Sumdog makes differentiation easy in your classroom. Kids can play the same games -- against each other -- and be practicing different skills at different levels. That's a really cool feature. The site is great for at-home or in-class practice, and parents can even join in the fun and play against their kids. To get kids excited about math, your school can compete in national Sumdog math contests for prizes. Questions are personalized for kids at different levels, so each kid has a fair shot at winning. Nice!Continue reading Show less
Sumdog lets kids play math games against their friends, classmates, or students from around the world. You have the flexibility to choose from 25 different games to practice the same skill; skills include arithmetic, fractions, decimals, percentages, equations, and money. Games stay the same, but the questions within them change based on teacher selections and student progress. Every correct answer earns you coins to spend in the virtual shop and buy outfits for your virtual avatar.
Cake Monsters – For every math fact you get right, you get to feed your monster cake; but pick your cake pieces very carefully as they pile up.
Starship – Answer math facts quickly to shoot enemy ships before they destroy you.
Touchdown – Click on the football player on the other team with the right answer before he tackles you.
Kids love choice and competition: Sumdog provides both while also making lots of room for real math practice. Each game is timed, creating a sense of urgency and excitement as well as helping kids build their speed and increase their math fact fluency. Kids will also love the coin incentive to go shopping for their avatar (although some of the female clothing options are unecessarily provocative). Some games are a bit too much; the dizzying graphics in "Touchdown" may prevent kids from focusing on the math. But Sumdog does provide a bunch of different types of games, which is helpful for kids with various learning styles.
"Junk Pile" has you drag number answers down to a dumping ground; they then transform into various pieces of trash, which you stack up. In games like this, there's not as much of a connection between the game and the math as there could be; it would be better to create piles of junk with a certain number of garbage bits, or work fractions into the mix somehow. Pulling these things together a bit more could build a much better conceptual understanding that'll stick with kids.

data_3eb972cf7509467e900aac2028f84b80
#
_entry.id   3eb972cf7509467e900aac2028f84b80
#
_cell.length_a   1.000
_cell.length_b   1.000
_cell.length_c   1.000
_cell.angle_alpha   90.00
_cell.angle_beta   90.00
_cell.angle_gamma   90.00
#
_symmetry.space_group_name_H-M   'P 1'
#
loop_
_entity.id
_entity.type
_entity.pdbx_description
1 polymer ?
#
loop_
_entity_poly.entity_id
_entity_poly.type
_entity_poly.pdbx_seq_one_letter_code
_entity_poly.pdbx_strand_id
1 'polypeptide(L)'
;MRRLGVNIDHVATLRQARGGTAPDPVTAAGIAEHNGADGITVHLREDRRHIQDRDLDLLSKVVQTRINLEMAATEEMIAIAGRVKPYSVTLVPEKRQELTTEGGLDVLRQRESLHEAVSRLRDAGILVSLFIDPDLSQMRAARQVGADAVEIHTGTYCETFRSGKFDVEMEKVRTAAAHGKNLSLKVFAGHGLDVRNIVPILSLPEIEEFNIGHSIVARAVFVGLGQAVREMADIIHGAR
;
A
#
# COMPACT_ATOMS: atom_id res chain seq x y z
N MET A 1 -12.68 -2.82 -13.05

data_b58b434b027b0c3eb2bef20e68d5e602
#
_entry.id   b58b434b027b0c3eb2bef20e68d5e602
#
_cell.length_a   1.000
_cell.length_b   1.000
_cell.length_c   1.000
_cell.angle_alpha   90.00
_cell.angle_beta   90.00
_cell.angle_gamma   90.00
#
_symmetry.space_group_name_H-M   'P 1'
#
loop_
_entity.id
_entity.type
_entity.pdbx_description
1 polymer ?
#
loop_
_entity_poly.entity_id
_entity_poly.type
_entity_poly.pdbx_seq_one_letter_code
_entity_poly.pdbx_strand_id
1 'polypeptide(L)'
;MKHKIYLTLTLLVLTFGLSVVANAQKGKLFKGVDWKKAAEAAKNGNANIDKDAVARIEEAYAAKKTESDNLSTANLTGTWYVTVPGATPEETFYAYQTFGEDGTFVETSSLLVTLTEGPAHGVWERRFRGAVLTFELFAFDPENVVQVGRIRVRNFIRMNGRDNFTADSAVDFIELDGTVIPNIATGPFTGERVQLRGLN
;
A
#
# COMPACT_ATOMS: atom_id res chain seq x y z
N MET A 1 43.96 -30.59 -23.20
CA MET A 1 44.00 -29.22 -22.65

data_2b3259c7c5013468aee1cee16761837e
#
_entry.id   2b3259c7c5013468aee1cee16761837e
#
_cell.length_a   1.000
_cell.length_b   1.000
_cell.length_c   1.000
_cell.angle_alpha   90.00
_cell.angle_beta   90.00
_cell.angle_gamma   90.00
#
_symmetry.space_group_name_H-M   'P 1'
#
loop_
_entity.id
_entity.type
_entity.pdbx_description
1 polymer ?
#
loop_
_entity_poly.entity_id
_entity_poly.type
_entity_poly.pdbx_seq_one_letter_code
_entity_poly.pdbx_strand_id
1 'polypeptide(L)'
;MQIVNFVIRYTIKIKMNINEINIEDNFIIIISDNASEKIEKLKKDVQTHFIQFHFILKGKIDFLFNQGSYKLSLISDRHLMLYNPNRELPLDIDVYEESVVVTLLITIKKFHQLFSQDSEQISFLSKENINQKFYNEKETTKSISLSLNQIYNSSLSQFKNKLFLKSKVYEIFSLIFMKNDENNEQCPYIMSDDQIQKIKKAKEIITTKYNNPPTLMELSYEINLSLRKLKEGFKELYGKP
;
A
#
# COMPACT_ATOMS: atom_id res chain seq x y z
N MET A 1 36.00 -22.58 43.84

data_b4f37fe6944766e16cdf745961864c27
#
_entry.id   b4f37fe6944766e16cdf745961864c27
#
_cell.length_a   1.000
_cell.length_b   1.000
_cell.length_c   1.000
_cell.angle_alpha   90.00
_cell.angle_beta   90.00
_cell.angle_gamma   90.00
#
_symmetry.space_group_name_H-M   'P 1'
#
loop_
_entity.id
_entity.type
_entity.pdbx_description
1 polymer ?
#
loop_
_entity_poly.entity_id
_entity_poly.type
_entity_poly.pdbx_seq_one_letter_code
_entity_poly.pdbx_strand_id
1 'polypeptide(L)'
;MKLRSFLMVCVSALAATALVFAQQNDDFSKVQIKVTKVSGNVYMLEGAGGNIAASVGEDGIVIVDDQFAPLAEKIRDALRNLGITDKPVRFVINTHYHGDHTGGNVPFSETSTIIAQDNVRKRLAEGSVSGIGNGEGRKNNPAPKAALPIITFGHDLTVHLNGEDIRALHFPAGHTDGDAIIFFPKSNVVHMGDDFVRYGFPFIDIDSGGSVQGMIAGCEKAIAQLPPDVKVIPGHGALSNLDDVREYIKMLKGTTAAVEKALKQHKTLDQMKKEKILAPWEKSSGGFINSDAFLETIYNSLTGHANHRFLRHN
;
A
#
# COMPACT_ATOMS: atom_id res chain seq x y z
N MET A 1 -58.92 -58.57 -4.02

Note: be cautious of kids trying to game the system. In some games, like Starship, kids can randomly click buttons until only the right answer remains.
Key Standards Supported
Expressions And Equations
Apply the properties of operations to generate equivalent expressions.
Measurement And Data
Solve word problems involving dollar bills, quarters, dimes, nickels, and pennies, using $ and ¢ symbols appropriately. Example: If you have 2 dimes and 3 pennies, how many cents do you have?
Number And Operations In Base Ten
Fluently multiply multi-digit whole numbers using the standard algorithm.
Number And Operations—Fractions
Add and subtract mixed numbers with like denominators, e.g., by replacing each mixed number with an equivalent fraction, and/or by using properties of operations and the relationship between addition and subtraction.
Apply and extend previous understandings of multiplication to multiply a fraction by a whole number.
Compare two fractions with different numerators and different denominators, e.g., by creating common denominators or numerators, or by comparing to a benchmark fraction such as 1/2. Recognize that comparisons are valid only when the two fractions refer to the same whole. Record the results of comparisons with symbols >, =, or <, and justify the conclusions, e.g., by using a visual fraction model.
Apply and extend previous understandings of multiplication to multiply a fraction or whole number by a fraction.
Operations And Algebraic Thinking
Relate counting to addition and subtraction (e.g., by counting on 2 to add 2).
Add and subtract within 20, demonstrating fluency for addition and subtraction within 10. Use strategies such as counting on; making ten (e.g., 8 + 6 = 8 + 2 + 4 = 10 + 4 = 14); decomposing a number leading to a ten (e.g., 13 – 4 = 13 – 3 – 1 = 10 – 1 = 9); using the relationship between addition and subtraction (e.g., knowing that 8 + 4 = 12, one knows 12 – 8 = 4); and creating equivalent but easier or known sums (e.g., adding 6 + 7 by creating the known equivalent 6 + 6 + 1 = 12 + 1 = 13).
Apply properties of operations as strategies to add and subtract.3 Examples: If 8 + 3 = 11 is known, then 3 + 8 = 11 is also known. (Commutative property of addition.) To add 2 + 6 + 4, the second two numbers can be added to make a ten, so 2 + 6 + 4 = 2 + 10 = 12. (Associative property of addition.)
Understand subtraction as an unknown-addend problem. For example, subtract 10 – 8 by finding the number that makes 10 when added to 8.
Fluently add and subtract within 20 using mental strategies.2 By end of Grade 2, know from memory all sums of two one-digit numbers.
Fluently multiply and divide within 100, using strategies such as the relationship between multiplication and division (e.g., knowing that 8 × 5 = 40, one knows 40 ÷ 5 = 8) or properties of operations. By the end of Grade 3, know from memory all products of two one-digit numbers.
Ratios And Proportional Relationships
Find a percent of a quantity as a rate per 100 (e.g., 30% of a quantity means 30/100 times the quantity); solve problems involving finding the whole, given a part and the percent.